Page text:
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  - August 25, 2009 -  

RFID News: Second Item-Level Retail Apparel Tagging Study Again Finds Substantial Improvements in Inventory Accuracy

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Will Item-Level Tagging in this Space be the Catalyst for Case and Pallet RFID?

  SCDigest Editorial Staff  


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In the control store, the inventory audits found substantial declines in PI accuracy during the course of the 13-week test period.

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The Information Technology Research Institute at the University of Arkansas, under the leadership of Dr. Bill Hardgrave, has just released another research paper on the impact of item-level RFID tagging in the apparel retail sector. This time, the study was based on work at Bloomingdale’s department store, a division of Macy’s. This is a follow up, in a sense, to a very similar study the Institute performed earlier this year at Dillard’s. (See New University of Arkansas Study on Item-Level Apparel Tagging Interesting, but Cause-Effect Relationships Not Clear.)


As in the previous study, the researchers first created a baseline by comparing the inventory that a store thinks it has, via its perpetual inventory system (PI), to the actual inventory on-hand, which was determined by an outside auditing firm.


For any individual SKU, the actual inventory can be “perfect” – equal to what the PI says, an understock (there is less actual inventory than the PI indicates), or an overstock (there is more inventory that in the PI). Under and overstocks result from a myriad of causes, including shrinkage, POS errors, in-store cycle counting errors, and mis-shipments from the retail DC or a vendor. These errors can have a significant cost in terms of lost sales (understocks) and excess inventories (overstocks).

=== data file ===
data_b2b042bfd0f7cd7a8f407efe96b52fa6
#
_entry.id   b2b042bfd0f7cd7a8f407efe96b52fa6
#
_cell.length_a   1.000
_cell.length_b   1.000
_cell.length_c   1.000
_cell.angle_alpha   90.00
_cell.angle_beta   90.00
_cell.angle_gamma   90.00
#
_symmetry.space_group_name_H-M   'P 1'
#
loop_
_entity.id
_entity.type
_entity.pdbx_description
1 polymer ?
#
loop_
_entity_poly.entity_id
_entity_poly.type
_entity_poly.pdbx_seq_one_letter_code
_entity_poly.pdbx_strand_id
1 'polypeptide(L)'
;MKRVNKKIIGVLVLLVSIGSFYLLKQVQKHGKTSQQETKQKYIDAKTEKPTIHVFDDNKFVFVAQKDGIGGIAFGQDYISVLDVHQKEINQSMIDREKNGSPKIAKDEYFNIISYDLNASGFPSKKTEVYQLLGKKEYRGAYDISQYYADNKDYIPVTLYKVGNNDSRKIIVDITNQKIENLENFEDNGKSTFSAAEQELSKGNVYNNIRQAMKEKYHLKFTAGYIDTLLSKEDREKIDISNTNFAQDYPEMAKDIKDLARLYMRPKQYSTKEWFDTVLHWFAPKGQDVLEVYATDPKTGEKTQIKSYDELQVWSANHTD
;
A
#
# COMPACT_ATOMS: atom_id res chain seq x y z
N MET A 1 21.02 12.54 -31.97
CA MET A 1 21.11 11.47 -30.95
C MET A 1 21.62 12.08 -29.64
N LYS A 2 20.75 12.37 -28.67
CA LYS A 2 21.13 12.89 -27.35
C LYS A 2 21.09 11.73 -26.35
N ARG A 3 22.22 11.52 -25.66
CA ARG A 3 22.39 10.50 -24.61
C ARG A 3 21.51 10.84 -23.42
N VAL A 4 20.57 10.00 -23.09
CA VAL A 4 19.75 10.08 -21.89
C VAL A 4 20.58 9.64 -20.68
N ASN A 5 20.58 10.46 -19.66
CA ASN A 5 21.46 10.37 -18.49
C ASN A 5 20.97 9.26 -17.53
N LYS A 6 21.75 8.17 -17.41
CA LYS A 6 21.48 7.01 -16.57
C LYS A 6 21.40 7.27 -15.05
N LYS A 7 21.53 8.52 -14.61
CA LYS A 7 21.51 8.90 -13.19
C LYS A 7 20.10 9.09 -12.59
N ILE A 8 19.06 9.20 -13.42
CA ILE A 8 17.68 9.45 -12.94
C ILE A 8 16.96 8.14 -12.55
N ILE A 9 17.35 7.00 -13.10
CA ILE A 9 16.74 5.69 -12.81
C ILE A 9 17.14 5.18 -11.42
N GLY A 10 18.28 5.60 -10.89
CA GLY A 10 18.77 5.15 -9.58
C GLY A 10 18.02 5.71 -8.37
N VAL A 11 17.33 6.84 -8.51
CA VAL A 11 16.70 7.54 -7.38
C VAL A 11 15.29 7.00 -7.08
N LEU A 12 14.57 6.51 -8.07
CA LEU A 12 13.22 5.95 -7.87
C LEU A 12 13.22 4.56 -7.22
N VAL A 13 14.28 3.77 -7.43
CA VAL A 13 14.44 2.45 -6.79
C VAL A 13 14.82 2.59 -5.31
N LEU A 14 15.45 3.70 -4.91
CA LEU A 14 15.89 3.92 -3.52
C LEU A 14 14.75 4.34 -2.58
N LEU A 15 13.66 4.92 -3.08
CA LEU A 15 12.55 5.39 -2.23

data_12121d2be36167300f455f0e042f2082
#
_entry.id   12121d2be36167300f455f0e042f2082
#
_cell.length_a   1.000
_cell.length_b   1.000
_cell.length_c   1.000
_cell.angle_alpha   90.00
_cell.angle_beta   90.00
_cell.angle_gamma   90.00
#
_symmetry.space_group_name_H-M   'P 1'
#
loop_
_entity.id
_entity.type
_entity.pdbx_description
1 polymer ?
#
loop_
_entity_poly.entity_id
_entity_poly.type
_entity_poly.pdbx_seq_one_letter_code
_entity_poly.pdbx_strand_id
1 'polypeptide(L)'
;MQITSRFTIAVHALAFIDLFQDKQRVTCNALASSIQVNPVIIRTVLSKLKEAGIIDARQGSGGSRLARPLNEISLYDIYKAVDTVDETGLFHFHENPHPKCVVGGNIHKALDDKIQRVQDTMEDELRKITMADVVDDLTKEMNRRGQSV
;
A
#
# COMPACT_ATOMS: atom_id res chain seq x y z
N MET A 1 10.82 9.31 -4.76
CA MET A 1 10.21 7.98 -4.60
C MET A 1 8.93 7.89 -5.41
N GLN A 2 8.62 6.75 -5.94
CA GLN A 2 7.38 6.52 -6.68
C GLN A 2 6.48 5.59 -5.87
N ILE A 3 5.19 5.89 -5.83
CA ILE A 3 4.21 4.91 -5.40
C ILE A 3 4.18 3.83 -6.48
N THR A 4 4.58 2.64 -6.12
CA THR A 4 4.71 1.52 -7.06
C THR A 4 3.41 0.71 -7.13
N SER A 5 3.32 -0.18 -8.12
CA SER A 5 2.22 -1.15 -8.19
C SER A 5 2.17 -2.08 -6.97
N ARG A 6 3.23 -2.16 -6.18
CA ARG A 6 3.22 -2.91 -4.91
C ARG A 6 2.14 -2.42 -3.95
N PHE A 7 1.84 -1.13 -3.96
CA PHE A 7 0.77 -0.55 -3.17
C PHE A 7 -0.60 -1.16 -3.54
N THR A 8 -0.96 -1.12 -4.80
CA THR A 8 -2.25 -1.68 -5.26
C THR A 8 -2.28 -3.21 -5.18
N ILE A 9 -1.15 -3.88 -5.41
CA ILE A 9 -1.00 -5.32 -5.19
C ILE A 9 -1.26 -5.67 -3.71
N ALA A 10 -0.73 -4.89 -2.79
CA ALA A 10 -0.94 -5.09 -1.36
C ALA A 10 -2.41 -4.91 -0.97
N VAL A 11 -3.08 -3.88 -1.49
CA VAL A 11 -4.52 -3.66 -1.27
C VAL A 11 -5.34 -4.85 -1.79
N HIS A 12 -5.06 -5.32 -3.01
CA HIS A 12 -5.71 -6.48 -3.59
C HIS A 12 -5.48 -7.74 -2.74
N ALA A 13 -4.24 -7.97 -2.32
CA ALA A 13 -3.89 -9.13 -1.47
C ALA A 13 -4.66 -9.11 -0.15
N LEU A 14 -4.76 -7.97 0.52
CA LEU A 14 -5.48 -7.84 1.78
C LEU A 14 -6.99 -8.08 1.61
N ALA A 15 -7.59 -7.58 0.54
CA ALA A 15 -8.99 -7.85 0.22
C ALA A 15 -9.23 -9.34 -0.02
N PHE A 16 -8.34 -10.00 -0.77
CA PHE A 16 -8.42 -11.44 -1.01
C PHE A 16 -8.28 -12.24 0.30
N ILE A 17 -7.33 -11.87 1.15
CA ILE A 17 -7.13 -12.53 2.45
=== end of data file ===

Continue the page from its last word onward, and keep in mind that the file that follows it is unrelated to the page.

In the control store, the inventory audits found substantial declines PI accuracy during the course of the 13-week test period, as shown in the graphic below.





(RFID and Automatic Identification Article - Continued Below)





One store was outfitted with RFID readers at several points (receiving, entrance to store from back room, POS). Another control store relied on barcode scanning and/or manual counts and methods.


During the test, the PI in the RFID test store was not actually changed. Rather, the PI was simulated, with the RFID read/transaction data being posted to that simulated system, not the live system at Bloomingdale’s.

According to the study, the level of “perfect” inventory accuracy in the RFID store increased by 27%, as measured in the simulated system versus the actual PI. The preponderance (21%) of that improvement came from reducing the number of understocks.


Unfortunately, it appears that Bloomingdale’s would not allow actual numbers from the study to be published in the public report. Therefore, it is difficult to get a real feel for what this 27% improvement really means, and what the economic value really would have been, although intuitively, it seems likely that it would not be trivial.


As with the previous study, however, this effort was able to quantify the productivity improvements from RFID-based cycle counting, which was found to be some 96% faster than with barcoding. These efficiency gains would enable a retailer to perform cycle counts much more often (and much more accurately), further improving PI accuracy.


The report notes that for apparel, at least, the presumed progression may be reversed – item-level tagging may actually drive case and pallet level tagging, or even serve as a proxy for tagging at that level, rather than the general expected paradigm that first pallets would be tagged, then cases, then units.


The full report is available here: Bloomingdale’s Item-Level RFID Test.


What is your reaction to this study? Do percentage numbers without any real detail help your understanding? Do you expect to see widespread item level tagging in apparel retail any time soon? Let us know your thoughts at the Feedback button below.

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